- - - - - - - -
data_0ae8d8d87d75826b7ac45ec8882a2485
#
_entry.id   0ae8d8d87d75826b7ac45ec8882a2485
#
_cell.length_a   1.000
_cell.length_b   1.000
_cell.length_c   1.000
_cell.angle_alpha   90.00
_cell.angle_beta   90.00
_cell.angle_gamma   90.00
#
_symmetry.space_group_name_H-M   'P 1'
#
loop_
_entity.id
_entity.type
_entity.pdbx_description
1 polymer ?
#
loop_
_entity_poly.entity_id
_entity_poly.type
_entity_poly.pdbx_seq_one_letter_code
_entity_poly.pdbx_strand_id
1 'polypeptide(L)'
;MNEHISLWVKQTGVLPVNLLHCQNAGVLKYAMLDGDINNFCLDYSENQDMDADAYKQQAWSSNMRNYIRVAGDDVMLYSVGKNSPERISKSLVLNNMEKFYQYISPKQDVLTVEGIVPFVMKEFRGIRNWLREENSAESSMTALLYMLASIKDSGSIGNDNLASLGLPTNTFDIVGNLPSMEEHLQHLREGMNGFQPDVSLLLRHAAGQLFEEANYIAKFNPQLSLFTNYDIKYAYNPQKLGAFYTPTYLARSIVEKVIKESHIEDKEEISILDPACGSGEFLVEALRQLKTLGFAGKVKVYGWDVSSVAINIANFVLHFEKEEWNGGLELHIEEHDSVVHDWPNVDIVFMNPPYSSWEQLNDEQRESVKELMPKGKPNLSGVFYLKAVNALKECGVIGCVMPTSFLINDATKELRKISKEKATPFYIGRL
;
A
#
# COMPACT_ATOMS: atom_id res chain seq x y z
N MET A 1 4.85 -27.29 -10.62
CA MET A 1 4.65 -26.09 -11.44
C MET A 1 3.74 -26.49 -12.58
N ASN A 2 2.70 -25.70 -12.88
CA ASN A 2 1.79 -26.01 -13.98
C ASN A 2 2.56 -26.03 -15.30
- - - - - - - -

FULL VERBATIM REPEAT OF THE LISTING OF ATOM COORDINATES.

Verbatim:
data_0ae8d8d87d75826b7ac45ec8882a2485
#
_entry.id   0ae8d8d87d75826b7ac45ec8882a2485
#
_cell.length_a   1.000
_cell.length_b   1.000
_cell.length_c   1.000
_cell.angle_alpha   90.00
_cell.angle_beta   90.00
_cell.angle_gamma   90.00
#
_symmetry.space_group_name_H-M   'P 1'
#
loop_
_entity.id
_entity.type
_entity.pdbx_description
1 polymer ?
#
loop_
_entity_poly.entity_id
_entity_poly.type
_entity_poly.pdbx_seq_one_letter_code
_entity_poly.pdbx_strand_id
1 'polypeptide(L)'
;MNEHISLWVKQTGVLPVNLLHCQNAGVLKYAMLDGDINNFCLDYSENQDMDADAYKQQAWSSNMRNYIRVAGDDVMLYSVGKNSPERISKSLVLNNMEKFYQYISPKQDVLTVEGIVPFVMKEFRGIRNWLREENSAESSMTALLYMLASIKDSGSIGNDNLASLGLPTNTFDIVGNLPSMEEHLQHLREGMNGFQPDVSLLLRHAAGQLFEEANYIAKFNPQLSLFTNYDIKYAYNPQKLGAFYTPTYLARSIVEKVIKESHIEDKEEISILDPACGSGEFLVEALRQLKTLGFAGKVKVYGWDVSSVAINIANFVLHFEKEEWNGGLELHIEEHDSVVHDWPNVDIVFMNPPYSSWEQLNDEQRESVKELMPKGKPNLSGVFYLKAVNALKECGVIGCVMPTSFLINDATKELRKISKEKATPFYIGRL
;
A
#
# COMPACT_ATOMS: atom_id res chain seq x y z
N MET A 1 4.85 -27.29 -10.62
CA MET A 1 4.65 -26.09 -11.44
C MET A 1 3.74 -26.49 -12.58
N ASN A 2 2.70 -25.70 -12.88
CA ASN A 2 1.79 -26.01 -13.98
C ASN A 2 2.56 -26.03 -15.30